Ayes, I., & Siegelman, P. (1995). Race and Gender Discrimination in Bargaining for a New Car. The American Economic Review, Vol. 85, No. 3. pp. 304-321. American Economic Association. Nashville, TN.


Bernstein, A., Solomon, N., Yuen, L., & Miner, C. (n.d.). Back of the Bus: Mass transit, race and inequality. WNYC: New York Public Radio.


Ghandnoosh, N. (2015). Black Lives Matter: Eliminating Racial Inequality in the Criminal Justice System. The Sentencing Project. Washington, D.C.


Harris, D. (2012). Hearing on “Ending Racial Profiling in America,” Testimony of David A. Harris. United States Senate Judiciary Committee, Subcommittee on the Constitution, Civil Rights, and Human Rights.


LaFraniere, S. & Lehren, A. W. (2015). The Disproportionate Risks of Driving While Black. New York Times.


Lutz, C., & Fernandez Lutz, A. (2010). Carjacked: The Culture of the Automobiles & Its Effect on Our Lives. New York City, NY: Palgrave Macmillan.


McDevitt, J., & Iwama, J. (2016). Vermont State Police: An Examination of Traffic Stop Data – July 1, 2010- December 31, 2015. Institute on Race and Justice. Northeastern University.


Office of the Missouri Attorney General (2014). Racial Profiling Data/2013: Ferguson Police Department


Oyana, T.J., Rogerson, P., & Lwebuga-Musaka, J.S. (2004). Geographic Clustering of Adult Asthma Hospitalization and Residential Exposure to Pollution at a United States–Canada Border Crossing. Am J Public Health. 94(7): 1250–1257.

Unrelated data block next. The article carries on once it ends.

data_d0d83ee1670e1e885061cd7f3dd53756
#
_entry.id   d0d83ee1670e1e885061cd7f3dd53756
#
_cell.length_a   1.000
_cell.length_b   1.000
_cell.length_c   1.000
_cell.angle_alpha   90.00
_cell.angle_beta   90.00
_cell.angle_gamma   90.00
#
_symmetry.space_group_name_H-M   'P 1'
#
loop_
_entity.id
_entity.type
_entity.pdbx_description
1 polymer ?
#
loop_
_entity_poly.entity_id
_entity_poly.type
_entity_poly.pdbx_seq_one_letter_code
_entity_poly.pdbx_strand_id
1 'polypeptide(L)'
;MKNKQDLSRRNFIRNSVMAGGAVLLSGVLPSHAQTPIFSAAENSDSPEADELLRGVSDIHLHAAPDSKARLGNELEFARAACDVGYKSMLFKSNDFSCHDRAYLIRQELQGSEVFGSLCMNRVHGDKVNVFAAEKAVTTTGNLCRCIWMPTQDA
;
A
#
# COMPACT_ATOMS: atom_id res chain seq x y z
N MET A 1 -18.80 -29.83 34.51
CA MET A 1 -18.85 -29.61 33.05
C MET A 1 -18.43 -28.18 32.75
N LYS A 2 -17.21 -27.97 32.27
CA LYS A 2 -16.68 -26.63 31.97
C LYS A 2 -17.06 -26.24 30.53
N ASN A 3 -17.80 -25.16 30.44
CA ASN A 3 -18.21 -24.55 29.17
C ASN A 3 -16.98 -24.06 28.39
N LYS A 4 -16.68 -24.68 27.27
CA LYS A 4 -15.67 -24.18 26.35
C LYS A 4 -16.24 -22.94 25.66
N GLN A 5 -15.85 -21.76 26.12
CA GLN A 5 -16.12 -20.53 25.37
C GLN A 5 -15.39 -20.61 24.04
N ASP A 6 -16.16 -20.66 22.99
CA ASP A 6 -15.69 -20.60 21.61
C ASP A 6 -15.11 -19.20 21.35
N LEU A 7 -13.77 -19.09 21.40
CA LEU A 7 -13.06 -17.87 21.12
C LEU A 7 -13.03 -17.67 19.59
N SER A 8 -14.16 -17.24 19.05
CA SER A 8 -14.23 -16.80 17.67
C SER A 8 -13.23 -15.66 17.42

Seiler, C. (2008). The Republic of Drivers. Chicago and London: The University of Chicago Press


Stopped, Fined, Arrested: Racial Bias in Policing and Traffic Courts in California – East Bay Community Law Center. (n.d.).

Thompson, D. (2013). The Price Is Racist: When Minorities (and Women) Are Asked to Pay More. The Atlantic.

Human Rights Council on racial profiling


Student Author: Amber Vaillancourt (University of Vermont)

Bio: I’m an undergraduate student who aspires to be a city planner that focuses on issues of affordable housing, climate change, public space, transportation, schooling, and food access in the hopes of creating healthier, more sustainable, and social just cities.


Faculty Evaluator:  Dr. Rob Williams (University of Vermont)


The Latest from GCMLP
  • One, Two, Three States Yer Out

    Israel’s total occupation of Palestine began 50 years ago, following the Six-Day War. With blessings from Washington, Israel’s occupation has expanded and threatens the very existence of Palestine. On...
    September 21, 2017
  • Who’s the Target?

    The Impact Advertising Has on Children
    August 22, 2017
  • The TV Generation

    Prevalence of Sexual Content in Teen-Oriented Media
    August 22, 2017


  • Who’s the Target?

    Advertisers often heavily target children. Why is this? Strasburger, Wilson, and Jordan (2014), authors of Children, Adolescents and the Media (2014) say that there are at least three reasons....
  • The TV Generation

    Media have changed and adapted dramatically from past decades. While there used to be a limited number of TV channels, there are now hundreds of stations, which teens can...
  • The Marginalization & Exploitation of Women in the Sports Media Industry

    Written by Tim Pritchard Women have always played an important role in the world of sports. Some of the greatest athletes the world has ever seen have been women....
  • Plastic Free July

    Plastic Free July, like Earth Day, is an annual reminder of what we need to do every day: reduce and work to eliminate plastic from our lives.  Plastic is...